Author Confessions: Kenneth Oppel

Kenneth Oppel and his book, The Nest
Category: Reading

YA author Kenneth Oppel is on a roll after just releasing his newest novel, The Nest. We managed to track him down in the midst of his busiest time yet to ask him to divulge all. 


What’s your guiltiest reading pleasure?

Jurassic Park. It’s the only book I took the day off work to read. I started in the morning and went till I was done. The writing and characters are on the thin side, but the premise and plot developments -- and the dinosaurs! -- are so fantastic that I could not stop reading.

Have you ever pretended to have read a book to impress someone?

What I like to do is read up on a lot of current books, jacket blurbs, bits of reviews, other people’s tweets, so at parties I can talk (sort of) knowledgeably about a ton of books and trick people into thinking I’m smart and well-read and really on top of everything.

How do you arrange your bookshelf?

I put all my books facing out, and everyone else’s spine out at the very bottom. Or did you mean at home?

I once had a woman come up to me after a reading and ask if she could touch my hair...

Which book has left the greatest impression on you?

Toss up between Danny Champion of the World by Roald Dahl, and LM Montgomery’s Emily of New Moon. In the first case, it was the idea of living in a gypsy caravan; in the second, it was reading about a young character who had the same aspirations as me: to become a writer. I’d never encountered that in a book before.


What’s the strangest question you’ve been asked about your work?

I once had a woman come up to me after a reading and ask if she could touch my hair because, from where she was sitting, my hair looked like a Greek God’s hair, and could she just touch it, so I let her touch it, and she looked disappointed and said, “No, it’s just normal hair.”


Is there a book by someone else that you wish you’d written?

Feed by MT Anderson. It’s the perfect book. It’s dystopian fiction, it’s a romance, it’s a cautionary tale, it’s a satire, it’s a tragedy. Brilliant. It fires on all cylinders.


If you could give one piece of advice to aspiring authors what would it be?

Don’t edit yourself as you write. Do that later. Write every sentence that comes to mind, even if you think it’s terrible. Sometimes you have to write a lot of terrible sentences before the good ones come. And your best ideas will often come to you while you’re in the physical act of writing. The only mistake you can make is not writing.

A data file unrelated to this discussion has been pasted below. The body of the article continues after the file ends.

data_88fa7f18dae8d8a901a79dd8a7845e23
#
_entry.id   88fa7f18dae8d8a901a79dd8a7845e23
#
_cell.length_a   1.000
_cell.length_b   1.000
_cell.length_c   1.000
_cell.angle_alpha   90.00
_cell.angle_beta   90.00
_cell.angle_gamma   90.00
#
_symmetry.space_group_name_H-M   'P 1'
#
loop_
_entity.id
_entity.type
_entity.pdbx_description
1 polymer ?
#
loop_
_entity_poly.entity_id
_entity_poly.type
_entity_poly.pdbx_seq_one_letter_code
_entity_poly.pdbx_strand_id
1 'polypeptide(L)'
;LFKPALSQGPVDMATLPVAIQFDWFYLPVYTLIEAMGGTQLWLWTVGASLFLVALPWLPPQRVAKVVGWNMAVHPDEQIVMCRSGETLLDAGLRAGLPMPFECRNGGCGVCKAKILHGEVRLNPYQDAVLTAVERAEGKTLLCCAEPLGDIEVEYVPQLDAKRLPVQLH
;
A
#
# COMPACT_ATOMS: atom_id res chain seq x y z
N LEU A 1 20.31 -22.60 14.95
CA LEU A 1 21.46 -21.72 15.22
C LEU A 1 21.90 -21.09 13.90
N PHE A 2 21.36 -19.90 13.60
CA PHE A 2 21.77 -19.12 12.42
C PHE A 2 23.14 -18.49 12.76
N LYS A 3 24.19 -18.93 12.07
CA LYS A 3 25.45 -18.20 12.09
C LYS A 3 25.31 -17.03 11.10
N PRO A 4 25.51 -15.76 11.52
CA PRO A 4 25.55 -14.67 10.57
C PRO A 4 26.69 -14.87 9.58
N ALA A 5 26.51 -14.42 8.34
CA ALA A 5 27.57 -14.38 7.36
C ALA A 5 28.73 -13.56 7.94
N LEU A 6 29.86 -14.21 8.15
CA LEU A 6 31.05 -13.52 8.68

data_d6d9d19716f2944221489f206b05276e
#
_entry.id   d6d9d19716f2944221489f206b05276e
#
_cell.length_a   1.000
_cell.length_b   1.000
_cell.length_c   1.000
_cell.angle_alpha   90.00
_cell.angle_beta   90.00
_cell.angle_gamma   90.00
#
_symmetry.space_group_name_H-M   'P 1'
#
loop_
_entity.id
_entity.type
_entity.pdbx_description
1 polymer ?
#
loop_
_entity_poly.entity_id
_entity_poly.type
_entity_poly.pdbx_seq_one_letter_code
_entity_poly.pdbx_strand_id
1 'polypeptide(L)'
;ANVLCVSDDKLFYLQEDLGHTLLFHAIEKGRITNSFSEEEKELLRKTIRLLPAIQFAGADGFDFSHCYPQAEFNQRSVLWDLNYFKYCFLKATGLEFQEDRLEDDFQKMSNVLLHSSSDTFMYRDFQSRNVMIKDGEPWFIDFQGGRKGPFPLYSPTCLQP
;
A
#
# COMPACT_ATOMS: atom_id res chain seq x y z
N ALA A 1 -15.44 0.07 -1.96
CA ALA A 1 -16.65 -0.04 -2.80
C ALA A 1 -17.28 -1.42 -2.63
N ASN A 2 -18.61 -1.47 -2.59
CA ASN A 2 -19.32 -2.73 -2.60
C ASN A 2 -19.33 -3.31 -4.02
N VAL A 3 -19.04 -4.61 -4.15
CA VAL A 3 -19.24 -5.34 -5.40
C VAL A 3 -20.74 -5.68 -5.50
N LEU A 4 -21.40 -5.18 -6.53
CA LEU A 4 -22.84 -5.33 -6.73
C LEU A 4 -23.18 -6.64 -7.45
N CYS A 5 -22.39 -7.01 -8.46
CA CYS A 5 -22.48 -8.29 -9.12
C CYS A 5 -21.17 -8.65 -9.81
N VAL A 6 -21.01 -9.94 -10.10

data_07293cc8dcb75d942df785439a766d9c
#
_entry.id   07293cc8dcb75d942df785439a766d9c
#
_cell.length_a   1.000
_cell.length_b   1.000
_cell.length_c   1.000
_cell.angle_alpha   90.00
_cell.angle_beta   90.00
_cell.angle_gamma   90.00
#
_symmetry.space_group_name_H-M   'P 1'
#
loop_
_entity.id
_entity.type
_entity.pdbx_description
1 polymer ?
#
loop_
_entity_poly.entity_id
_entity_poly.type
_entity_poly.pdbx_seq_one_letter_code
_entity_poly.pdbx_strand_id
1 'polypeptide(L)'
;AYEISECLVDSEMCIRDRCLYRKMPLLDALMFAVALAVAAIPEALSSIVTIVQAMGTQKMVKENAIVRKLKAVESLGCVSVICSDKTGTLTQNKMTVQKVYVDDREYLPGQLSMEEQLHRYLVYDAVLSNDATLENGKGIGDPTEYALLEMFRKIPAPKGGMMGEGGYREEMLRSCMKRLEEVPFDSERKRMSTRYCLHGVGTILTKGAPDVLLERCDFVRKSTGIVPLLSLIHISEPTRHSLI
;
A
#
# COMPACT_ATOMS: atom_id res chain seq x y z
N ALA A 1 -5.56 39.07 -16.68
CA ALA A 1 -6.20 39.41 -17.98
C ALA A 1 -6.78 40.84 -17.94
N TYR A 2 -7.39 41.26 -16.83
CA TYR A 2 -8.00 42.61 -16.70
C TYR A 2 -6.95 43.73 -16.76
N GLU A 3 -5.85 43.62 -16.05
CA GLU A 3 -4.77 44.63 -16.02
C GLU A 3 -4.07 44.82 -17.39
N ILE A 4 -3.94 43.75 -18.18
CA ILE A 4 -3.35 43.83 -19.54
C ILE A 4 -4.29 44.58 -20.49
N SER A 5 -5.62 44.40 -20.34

What is your worst writing habit?

Editing myself as I write. Which leads to procrastination. Which leads to the internet. Which leads to social media, self-loathing, and a poor daily word count.

When is the last time you cried?

I’m crying right now.


What’s a successful day of writing for you?

When I meet or even surpass my goal of 1000 words, and they were good words that I feel really captured a character, or the conflict between characters, or introduced some amazingly exciting new idea into the story.


Competition: Win a copy of The Nest

Thanks to David Fickling Books, we've got 3 copies of The Nest beautifully illustrated by Jon Klassen (I Want My Hat Back) to give away. 

All you have to do to enter is answer this simple question in the comments below or email your answer to marked 'The Nest Competition': 

- What is Kenneth Oppel's guiltest reading pleasure?

Closing date: 17:00, Tuesday 29 March 2016. Open to UK entrants only. Full terms and conditions.

Kenneth Oppel

Kenneth Oppel’s Airborn won a Printz Honor Award and the Canadian Governor General’s Prize. Its sequel, Skybreaker, was a New York Times bestseller. His Silverwing trilogy has sold over 1 million copies worldwide and has been adapted as an animated TV series and stage play. Movie rights to This Dark Endeavour have been bought by the producers of Twilight.

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